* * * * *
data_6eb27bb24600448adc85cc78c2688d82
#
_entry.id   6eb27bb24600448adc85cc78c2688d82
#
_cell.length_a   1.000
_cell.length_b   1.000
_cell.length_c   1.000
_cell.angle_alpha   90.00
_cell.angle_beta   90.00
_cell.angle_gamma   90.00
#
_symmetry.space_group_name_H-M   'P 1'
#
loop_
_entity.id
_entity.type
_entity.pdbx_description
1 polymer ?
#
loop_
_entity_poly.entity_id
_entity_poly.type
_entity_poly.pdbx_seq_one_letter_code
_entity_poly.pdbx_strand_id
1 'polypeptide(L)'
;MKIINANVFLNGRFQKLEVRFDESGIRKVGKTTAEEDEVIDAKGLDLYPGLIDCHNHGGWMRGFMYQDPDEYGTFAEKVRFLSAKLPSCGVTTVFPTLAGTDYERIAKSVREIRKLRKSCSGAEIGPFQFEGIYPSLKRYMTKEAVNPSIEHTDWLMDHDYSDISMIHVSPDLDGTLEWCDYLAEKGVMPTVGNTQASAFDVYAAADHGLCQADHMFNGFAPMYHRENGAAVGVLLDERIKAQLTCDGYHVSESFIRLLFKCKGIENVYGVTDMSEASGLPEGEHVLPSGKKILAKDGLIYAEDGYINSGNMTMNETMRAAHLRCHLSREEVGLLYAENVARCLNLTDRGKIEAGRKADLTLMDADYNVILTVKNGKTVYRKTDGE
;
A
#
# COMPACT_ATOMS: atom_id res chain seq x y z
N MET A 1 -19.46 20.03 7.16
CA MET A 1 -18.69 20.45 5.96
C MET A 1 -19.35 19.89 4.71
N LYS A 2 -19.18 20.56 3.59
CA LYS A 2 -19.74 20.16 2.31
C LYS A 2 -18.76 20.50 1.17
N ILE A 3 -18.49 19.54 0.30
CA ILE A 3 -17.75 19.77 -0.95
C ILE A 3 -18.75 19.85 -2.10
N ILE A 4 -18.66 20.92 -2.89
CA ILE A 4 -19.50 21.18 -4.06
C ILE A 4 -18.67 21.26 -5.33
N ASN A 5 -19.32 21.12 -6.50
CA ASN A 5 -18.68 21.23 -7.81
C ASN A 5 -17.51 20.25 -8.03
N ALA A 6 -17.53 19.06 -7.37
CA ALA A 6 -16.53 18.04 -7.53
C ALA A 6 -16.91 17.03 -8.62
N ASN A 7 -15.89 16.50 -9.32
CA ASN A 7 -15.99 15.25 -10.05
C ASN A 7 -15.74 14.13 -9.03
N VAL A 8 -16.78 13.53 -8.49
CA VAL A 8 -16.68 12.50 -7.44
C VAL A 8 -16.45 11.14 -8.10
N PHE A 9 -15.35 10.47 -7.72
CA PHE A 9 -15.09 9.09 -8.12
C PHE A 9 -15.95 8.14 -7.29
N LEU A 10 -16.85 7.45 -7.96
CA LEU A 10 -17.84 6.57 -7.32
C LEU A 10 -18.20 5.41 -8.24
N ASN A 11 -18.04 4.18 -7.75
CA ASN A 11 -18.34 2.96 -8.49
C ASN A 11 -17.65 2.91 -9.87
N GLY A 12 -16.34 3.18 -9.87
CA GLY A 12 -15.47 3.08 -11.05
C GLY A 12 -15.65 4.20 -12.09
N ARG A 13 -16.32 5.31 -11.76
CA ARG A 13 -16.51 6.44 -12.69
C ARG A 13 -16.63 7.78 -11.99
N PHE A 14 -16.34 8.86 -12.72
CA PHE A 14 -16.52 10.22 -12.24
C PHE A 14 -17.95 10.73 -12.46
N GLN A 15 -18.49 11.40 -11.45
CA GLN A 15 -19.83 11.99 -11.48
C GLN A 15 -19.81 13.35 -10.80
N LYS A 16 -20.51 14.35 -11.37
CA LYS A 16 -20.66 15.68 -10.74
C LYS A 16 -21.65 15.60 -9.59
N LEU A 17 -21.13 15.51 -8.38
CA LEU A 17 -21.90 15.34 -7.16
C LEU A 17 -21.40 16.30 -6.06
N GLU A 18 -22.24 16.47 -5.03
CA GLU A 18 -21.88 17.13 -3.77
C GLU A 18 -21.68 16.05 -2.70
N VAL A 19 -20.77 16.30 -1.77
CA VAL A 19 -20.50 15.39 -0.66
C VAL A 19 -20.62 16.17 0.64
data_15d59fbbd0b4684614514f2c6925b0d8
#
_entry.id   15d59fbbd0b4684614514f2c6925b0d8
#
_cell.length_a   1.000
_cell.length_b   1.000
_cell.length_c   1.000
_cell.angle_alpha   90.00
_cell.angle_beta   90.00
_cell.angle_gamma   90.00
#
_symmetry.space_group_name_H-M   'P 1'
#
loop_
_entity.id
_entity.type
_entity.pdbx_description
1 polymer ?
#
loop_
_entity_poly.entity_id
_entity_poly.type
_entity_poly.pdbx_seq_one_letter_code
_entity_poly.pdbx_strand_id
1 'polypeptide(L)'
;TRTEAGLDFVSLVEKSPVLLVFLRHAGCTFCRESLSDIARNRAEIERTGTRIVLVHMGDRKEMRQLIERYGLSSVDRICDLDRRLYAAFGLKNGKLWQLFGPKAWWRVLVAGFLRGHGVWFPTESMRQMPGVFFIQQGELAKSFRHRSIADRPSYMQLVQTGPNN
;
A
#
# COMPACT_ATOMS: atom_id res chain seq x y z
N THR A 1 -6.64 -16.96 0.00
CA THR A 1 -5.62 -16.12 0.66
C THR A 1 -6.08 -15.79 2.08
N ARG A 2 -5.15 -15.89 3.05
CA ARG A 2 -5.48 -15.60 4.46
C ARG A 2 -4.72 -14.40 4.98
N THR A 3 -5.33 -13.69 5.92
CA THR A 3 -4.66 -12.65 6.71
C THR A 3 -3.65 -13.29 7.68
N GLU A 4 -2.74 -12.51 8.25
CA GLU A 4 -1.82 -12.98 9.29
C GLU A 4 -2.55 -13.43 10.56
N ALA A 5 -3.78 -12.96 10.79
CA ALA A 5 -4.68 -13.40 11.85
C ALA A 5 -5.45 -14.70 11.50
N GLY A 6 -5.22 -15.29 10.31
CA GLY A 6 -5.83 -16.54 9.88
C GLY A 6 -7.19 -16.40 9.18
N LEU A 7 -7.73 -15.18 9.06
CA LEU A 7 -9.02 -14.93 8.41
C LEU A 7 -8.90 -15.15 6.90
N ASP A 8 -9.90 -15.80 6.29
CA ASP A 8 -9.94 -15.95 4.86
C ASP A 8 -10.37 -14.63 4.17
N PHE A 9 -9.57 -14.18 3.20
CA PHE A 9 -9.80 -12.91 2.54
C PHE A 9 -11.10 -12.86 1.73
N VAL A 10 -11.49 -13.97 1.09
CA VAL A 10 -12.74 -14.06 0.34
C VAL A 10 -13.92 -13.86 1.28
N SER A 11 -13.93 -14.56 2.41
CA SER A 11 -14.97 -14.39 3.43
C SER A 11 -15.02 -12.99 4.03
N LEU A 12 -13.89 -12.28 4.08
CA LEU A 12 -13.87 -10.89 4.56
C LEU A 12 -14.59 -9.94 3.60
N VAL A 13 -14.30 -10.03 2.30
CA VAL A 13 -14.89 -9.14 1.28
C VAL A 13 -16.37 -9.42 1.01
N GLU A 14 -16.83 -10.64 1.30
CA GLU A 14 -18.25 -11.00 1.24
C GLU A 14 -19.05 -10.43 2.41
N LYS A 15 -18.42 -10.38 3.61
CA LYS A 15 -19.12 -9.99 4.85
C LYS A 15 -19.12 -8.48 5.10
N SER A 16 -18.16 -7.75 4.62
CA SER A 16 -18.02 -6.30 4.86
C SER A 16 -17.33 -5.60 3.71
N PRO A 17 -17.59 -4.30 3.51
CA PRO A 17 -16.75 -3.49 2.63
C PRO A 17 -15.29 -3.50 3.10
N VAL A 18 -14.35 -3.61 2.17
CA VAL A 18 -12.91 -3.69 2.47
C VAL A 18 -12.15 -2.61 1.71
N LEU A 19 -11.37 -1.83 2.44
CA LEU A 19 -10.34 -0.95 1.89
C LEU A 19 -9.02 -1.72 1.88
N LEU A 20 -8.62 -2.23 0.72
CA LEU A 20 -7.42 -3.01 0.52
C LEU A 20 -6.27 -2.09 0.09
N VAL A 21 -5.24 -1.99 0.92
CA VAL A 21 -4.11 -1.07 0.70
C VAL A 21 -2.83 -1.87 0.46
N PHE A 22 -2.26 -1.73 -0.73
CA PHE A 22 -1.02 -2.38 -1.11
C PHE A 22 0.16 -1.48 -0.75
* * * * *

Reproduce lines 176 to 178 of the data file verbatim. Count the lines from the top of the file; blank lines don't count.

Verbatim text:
CA LEU A 20 -7.42 -3.01 0.52
C LEU A 20 -6.27 -2.09 0.09
N VAL A 21 -5.24 -1.99 0.92